Tonight at 7 p.m., as parents and supporters of North Catholic High School meet at the Torresdale Ave. campus to learn more about North possibly joining the Cristo Rey network of independent Catholic schools, parents down at the shore will attend their own meeting to see if they can prevent the shut-down of Wildwood Catholic High School.
The Camden Diocese announced last week that the 72-year-old school would close this coming June 20th. The reason: declining enrollment - 194 students, down from over 300 five years ago - resulting in too little tuition to keep the doors open and the lights on. The dioceses says the deficit for running the school is expected to top $500,000 this year and rise to $900,00 next year.
A while back, New York Times blogger Tara Parker-Pope took flak from readers when she ran this photo of an overweight little girl, to accompany a post she wrote about childhood obesity.
She had described the image as "sad," which irked readers who thought Parker-Pope was ascribing a negative attribute to the child's life, based solely on the child's appearance. Parker-Pope later explained that she found the photo sad because, "I see a child who likely is teased by peers and is at risk for a lifetime of health problems."
I happen to think Parker-Pope's presumption is probably correct. Kids can be cruel, and being overweight is associated with terrible health complications. But I also understand why readers felt the urge to defend the child, given how society negatively - and often gleefully - stereotypes the overweight, in ways that would be regarded as indefensible regarding any other group of people.
Still, there's no getting around the fact that childhood obesity is epidemic - no more so than here in Philadelphia, where a survey by the Philadelphia Health Management Corporation shows that 28.4% of Philadelphia's kids are obese and 18.5% are overweight.
Last summer, generous donors stepped up to help shrink the $75,000 deficit that threatened to shut down the award-winning Work To Ride equestrian program run out of Chamounix Stables in Fairmount Park.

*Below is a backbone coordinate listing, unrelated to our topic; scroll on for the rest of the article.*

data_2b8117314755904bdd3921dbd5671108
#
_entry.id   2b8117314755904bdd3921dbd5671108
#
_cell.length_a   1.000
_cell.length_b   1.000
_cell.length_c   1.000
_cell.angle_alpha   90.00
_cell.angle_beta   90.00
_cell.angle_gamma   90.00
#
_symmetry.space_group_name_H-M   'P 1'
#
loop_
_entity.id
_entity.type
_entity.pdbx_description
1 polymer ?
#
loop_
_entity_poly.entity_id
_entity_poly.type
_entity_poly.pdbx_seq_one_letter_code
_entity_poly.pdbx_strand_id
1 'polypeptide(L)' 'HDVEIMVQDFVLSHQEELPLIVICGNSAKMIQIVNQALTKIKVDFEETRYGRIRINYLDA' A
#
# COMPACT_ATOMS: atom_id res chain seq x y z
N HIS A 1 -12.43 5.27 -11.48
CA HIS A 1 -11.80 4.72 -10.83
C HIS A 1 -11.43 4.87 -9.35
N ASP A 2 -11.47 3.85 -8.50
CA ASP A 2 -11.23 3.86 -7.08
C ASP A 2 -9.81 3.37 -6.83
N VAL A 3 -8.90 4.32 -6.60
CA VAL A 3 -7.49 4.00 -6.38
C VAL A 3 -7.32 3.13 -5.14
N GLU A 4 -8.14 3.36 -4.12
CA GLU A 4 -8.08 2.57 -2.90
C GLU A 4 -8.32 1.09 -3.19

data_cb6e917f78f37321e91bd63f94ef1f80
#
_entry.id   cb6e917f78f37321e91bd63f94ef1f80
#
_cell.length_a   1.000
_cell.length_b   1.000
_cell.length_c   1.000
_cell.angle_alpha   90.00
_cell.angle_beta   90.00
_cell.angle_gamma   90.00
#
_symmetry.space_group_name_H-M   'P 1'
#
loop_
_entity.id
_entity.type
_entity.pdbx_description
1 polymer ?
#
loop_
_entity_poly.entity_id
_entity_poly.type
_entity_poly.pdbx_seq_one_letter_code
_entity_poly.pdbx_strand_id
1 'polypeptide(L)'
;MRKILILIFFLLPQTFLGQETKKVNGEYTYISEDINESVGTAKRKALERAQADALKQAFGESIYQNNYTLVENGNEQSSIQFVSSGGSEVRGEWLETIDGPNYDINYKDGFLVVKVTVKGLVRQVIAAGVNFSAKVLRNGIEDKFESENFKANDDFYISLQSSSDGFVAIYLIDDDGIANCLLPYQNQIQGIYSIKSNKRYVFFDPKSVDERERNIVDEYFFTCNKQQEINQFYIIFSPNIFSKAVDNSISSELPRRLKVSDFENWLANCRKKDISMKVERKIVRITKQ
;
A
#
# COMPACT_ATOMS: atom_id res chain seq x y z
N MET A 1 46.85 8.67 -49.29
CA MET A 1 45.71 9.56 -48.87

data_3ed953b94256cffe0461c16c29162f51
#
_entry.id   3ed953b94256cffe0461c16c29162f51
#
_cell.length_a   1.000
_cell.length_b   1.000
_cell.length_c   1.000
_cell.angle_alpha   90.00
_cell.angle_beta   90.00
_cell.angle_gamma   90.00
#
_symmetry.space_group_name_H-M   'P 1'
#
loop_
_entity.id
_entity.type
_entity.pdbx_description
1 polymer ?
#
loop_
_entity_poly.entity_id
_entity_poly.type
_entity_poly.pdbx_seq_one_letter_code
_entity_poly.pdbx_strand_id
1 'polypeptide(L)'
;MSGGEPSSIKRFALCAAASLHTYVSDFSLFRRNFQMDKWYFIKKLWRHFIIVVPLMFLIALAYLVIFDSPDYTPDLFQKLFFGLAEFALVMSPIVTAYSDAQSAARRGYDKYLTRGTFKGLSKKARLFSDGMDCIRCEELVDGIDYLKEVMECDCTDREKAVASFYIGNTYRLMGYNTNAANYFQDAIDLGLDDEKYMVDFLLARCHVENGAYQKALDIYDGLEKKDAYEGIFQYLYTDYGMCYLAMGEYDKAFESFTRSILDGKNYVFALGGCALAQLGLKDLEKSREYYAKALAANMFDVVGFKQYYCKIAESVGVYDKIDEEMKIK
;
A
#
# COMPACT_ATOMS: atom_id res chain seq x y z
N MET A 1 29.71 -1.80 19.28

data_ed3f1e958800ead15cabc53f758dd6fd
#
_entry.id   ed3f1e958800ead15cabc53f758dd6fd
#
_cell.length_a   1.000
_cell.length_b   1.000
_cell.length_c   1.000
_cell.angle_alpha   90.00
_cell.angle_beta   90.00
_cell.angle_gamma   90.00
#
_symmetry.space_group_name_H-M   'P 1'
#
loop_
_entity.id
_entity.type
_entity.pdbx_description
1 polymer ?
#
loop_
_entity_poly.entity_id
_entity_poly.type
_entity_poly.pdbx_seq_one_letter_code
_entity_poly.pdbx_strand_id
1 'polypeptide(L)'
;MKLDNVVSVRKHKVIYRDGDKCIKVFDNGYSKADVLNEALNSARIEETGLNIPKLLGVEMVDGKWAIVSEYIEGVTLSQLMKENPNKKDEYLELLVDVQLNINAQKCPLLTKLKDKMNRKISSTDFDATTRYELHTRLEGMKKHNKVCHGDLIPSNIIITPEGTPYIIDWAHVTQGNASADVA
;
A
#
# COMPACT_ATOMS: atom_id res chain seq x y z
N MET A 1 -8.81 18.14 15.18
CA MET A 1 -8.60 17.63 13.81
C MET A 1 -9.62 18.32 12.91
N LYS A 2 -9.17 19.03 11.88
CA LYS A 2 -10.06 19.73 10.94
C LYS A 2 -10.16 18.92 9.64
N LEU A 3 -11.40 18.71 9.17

While the program survived - among other things, it trains inner-city kids to compete in the blue-blood sport of polo - WTR is still struggling to pay bills related to the care and upkeep of horses that are no longer a good match for the kids.
Specifically, we're talking about Biz, Ticket, Romeo, Amber, Buddha, Indy and Billy. These are male and female animals that 1) have gotten too old to do jobs they'd once performed dutifully, or 2) have personalities that, for various reasons, are unsuitable for regular interaction with riders enrolled in children's programs.
"This is an unusual number," program director Lezlie Hiner tells me. "Typically, we'll have one or two horses a year that we need to transfer out of the stable. Usually we can find good homes for them."
A good home might be one where a current horse owner wants a low-energy companion for his own horse, say, or as a companion beast for himself.
Take Amber, for example, who's pictured in the photo here. Here's how Hiner describes her, on the WTR website:
"Amber is a 16 year-old Quarterhorse mare who was abandoned by her owner. She was ridden pretty hard in her younger years and is arthritic. She is an easy keeper and could be suitable for walking trail rides once or twice a week with bute or as a companion horse. Amber has been at Chamounix for 12 years and taught many kids to ride. She is not suitable for a lesson or theraputic program. [She deserves] a good, retired life. She is a sweetheart and loves attention."